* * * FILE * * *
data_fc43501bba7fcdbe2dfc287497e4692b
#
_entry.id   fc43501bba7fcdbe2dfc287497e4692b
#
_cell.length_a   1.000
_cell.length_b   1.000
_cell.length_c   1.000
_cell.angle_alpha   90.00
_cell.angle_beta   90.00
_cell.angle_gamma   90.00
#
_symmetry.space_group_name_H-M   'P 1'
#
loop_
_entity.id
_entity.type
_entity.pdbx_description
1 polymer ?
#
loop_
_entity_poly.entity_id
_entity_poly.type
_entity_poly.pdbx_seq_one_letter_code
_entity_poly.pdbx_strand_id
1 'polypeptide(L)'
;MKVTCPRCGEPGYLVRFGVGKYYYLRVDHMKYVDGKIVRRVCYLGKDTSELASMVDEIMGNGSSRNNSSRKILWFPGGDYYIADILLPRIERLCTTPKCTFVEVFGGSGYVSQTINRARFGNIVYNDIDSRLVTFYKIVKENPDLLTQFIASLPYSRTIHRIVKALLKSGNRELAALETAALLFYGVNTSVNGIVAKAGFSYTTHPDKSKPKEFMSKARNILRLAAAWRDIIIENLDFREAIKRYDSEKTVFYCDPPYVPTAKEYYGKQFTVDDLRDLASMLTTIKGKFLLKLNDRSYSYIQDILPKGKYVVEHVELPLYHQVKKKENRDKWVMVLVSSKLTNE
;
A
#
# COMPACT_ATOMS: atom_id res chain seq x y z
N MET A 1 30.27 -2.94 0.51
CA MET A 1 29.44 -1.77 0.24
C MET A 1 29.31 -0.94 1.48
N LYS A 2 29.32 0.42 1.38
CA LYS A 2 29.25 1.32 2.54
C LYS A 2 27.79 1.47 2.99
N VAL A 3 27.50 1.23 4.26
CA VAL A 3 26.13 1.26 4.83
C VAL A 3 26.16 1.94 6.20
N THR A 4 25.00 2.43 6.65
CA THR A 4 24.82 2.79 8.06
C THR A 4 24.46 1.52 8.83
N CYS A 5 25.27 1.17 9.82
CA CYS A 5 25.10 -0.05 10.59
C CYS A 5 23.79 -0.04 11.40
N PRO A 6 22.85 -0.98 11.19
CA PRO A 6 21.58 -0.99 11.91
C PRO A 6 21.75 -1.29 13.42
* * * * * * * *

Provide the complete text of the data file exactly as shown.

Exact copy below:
data_fc43501bba7fcdbe2dfc287497e4692b
#
_entry.id   fc43501bba7fcdbe2dfc287497e4692b
#
_cell.length_a   1.000
_cell.length_b   1.000
_cell.length_c   1.000
_cell.angle_alpha   90.00
_cell.angle_beta   90.00
_cell.angle_gamma   90.00
#
_symmetry.space_group_name_H-M   'P 1'
#
loop_
_entity.id
_entity.type
_entity.pdbx_description
1 polymer ?
#
loop_
_entity_poly.entity_id
_entity_poly.type
_entity_poly.pdbx_seq_one_letter_code
_entity_poly.pdbx_strand_id
1 'polypeptide(L)'
;MKVTCPRCGEPGYLVRFGVGKYYYLRVDHMKYVDGKIVRRVCYLGKDTSELASMVDEIMGNGSSRNNSSRKILWFPGGDYYIADILLPRIERLCTTPKCTFVEVFGGSGYVSQTINRARFGNIVYNDIDSRLVTFYKIVKENPDLLTQFIASLPYSRTIHRIVKALLKSGNRELAALETAALLFYGVNTSVNGIVAKAGFSYTTHPDKSKPKEFMSKARNILRLAAAWRDIIIENLDFREAIKRYDSEKTVFYCDPPYVPTAKEYYGKQFTVDDLRDLASMLTTIKGKFLLKLNDRSYSYIQDILPKGKYVVEHVELPLYHQVKKKENRDKWVMVLVSSKLTNE
;
A
#
# COMPACT_ATOMS: atom_id res chain seq x y z
N MET A 1 30.27 -2.94 0.51
CA MET A 1 29.44 -1.77 0.24
C MET A 1 29.31 -0.94 1.48
N LYS A 2 29.32 0.42 1.38
CA LYS A 2 29.25 1.32 2.54
C LYS A 2 27.79 1.47 2.99
N VAL A 3 27.50 1.23 4.26
CA VAL A 3 26.13 1.26 4.83
C VAL A 3 26.16 1.94 6.20
N THR A 4 25.00 2.43 6.65
CA THR A 4 24.82 2.79 8.06
C THR A 4 24.46 1.52 8.83
N CYS A 5 25.27 1.17 9.82
CA CYS A 5 25.10 -0.05 10.59
C CYS A 5 23.79 -0.04 11.40
N PRO A 6 22.85 -0.98 11.19
CA PRO A 6 21.58 -0.99 11.91
C PRO A 6 21.75 -1.29 13.42